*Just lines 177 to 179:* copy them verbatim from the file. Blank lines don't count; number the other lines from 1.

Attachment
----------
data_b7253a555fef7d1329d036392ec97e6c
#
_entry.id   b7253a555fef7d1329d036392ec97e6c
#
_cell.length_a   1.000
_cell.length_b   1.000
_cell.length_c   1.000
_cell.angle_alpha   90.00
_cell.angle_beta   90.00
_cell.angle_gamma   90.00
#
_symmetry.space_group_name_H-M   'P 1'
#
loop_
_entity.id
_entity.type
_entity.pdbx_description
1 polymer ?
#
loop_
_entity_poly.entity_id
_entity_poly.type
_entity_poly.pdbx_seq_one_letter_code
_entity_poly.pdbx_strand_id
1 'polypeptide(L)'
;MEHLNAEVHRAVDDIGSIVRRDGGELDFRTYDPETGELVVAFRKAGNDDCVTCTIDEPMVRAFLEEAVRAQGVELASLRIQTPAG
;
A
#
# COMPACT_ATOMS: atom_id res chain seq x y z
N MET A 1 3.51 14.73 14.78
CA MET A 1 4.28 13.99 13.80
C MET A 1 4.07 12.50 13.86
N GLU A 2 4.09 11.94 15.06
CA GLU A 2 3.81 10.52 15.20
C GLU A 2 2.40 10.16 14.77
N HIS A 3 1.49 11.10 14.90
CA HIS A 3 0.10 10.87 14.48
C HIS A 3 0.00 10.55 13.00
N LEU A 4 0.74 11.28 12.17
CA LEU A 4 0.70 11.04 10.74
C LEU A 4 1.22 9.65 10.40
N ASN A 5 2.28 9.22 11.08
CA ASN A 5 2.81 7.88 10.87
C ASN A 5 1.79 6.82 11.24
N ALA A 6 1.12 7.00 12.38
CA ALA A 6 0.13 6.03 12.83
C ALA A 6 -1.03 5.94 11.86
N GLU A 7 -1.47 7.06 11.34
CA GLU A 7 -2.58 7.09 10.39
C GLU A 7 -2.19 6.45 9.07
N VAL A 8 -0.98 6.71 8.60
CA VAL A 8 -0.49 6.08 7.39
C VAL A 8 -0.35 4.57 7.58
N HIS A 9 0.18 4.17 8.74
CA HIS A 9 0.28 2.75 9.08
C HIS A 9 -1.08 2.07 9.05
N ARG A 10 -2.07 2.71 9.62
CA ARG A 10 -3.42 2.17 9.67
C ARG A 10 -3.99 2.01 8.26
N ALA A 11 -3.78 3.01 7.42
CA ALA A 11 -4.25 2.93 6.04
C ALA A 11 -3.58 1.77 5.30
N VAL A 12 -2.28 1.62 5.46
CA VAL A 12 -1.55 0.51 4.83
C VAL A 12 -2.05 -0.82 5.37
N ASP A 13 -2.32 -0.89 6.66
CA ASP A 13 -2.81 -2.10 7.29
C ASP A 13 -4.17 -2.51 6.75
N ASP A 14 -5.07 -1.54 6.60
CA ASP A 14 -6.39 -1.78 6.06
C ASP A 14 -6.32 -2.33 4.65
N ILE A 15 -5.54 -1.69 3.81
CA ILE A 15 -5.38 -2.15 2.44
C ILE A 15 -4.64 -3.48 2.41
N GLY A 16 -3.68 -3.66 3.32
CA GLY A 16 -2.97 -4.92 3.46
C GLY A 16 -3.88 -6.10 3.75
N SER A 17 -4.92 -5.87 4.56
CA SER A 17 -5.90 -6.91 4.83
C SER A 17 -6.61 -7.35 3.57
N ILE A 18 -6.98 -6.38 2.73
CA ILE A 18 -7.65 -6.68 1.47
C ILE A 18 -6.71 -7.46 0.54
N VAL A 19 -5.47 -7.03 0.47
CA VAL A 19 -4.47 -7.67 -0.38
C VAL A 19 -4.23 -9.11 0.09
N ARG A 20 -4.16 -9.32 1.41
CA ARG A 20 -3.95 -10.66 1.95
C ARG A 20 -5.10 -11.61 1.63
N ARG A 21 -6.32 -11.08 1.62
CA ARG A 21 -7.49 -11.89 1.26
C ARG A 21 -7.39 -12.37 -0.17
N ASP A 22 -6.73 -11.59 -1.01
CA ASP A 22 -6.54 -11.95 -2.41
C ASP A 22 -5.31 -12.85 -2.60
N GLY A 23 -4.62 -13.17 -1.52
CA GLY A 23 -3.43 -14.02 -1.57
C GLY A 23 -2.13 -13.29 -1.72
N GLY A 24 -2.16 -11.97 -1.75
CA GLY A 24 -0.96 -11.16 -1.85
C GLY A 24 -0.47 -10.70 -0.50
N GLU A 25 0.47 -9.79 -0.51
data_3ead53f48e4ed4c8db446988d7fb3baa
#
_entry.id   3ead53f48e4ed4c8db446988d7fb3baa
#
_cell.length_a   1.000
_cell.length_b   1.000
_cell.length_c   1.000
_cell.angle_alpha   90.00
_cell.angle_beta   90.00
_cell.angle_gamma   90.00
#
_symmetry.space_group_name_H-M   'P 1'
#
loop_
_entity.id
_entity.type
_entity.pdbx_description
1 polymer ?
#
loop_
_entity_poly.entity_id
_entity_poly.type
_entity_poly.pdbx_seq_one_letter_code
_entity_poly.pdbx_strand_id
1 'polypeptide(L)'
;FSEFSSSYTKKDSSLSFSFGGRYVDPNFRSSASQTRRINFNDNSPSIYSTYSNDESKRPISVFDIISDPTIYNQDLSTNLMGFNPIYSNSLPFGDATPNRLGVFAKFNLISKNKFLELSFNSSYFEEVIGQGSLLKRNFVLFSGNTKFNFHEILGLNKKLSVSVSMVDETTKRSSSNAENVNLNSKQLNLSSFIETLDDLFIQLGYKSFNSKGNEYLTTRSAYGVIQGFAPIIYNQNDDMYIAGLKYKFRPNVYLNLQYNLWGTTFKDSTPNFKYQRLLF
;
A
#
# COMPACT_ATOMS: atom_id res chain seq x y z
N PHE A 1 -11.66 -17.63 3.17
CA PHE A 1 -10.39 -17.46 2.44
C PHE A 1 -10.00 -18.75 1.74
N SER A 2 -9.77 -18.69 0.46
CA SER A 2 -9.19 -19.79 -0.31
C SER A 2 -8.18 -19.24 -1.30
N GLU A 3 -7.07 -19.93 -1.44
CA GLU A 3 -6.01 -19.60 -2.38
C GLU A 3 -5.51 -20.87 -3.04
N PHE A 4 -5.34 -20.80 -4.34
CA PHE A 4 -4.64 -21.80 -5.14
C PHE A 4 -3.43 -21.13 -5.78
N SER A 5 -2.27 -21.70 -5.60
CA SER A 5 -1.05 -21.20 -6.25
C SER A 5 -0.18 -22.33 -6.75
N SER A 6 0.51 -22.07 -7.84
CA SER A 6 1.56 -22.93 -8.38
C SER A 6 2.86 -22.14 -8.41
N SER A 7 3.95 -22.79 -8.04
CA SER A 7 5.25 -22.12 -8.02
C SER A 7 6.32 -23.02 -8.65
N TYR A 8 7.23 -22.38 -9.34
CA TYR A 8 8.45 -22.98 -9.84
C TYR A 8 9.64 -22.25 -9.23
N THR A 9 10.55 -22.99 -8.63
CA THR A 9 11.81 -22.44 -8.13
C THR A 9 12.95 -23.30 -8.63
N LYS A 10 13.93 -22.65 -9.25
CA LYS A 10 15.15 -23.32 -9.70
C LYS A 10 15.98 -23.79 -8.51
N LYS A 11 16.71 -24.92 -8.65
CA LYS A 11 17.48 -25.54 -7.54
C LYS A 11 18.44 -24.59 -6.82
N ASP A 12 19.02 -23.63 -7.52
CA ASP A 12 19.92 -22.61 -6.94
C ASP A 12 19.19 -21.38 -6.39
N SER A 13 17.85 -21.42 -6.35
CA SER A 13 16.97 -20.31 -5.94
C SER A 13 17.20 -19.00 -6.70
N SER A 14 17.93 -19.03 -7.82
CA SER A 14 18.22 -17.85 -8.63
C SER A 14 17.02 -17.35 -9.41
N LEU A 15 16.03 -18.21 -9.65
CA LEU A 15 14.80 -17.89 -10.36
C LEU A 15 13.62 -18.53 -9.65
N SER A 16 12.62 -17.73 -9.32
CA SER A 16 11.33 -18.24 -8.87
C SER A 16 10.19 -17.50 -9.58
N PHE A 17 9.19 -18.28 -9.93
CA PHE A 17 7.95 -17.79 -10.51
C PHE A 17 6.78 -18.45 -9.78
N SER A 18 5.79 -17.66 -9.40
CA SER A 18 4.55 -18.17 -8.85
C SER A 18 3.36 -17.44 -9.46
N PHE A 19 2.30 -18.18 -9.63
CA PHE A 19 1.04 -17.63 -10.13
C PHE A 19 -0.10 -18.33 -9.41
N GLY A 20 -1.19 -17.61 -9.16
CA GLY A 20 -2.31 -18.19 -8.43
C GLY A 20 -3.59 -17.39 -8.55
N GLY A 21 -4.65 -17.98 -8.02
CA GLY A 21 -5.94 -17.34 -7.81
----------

CA LEU A 15 14.80 -17.89 -10.36
C LEU A 15 13.62 -18.53 -9.65
N SER A 16 12.62 -17.73 -9.32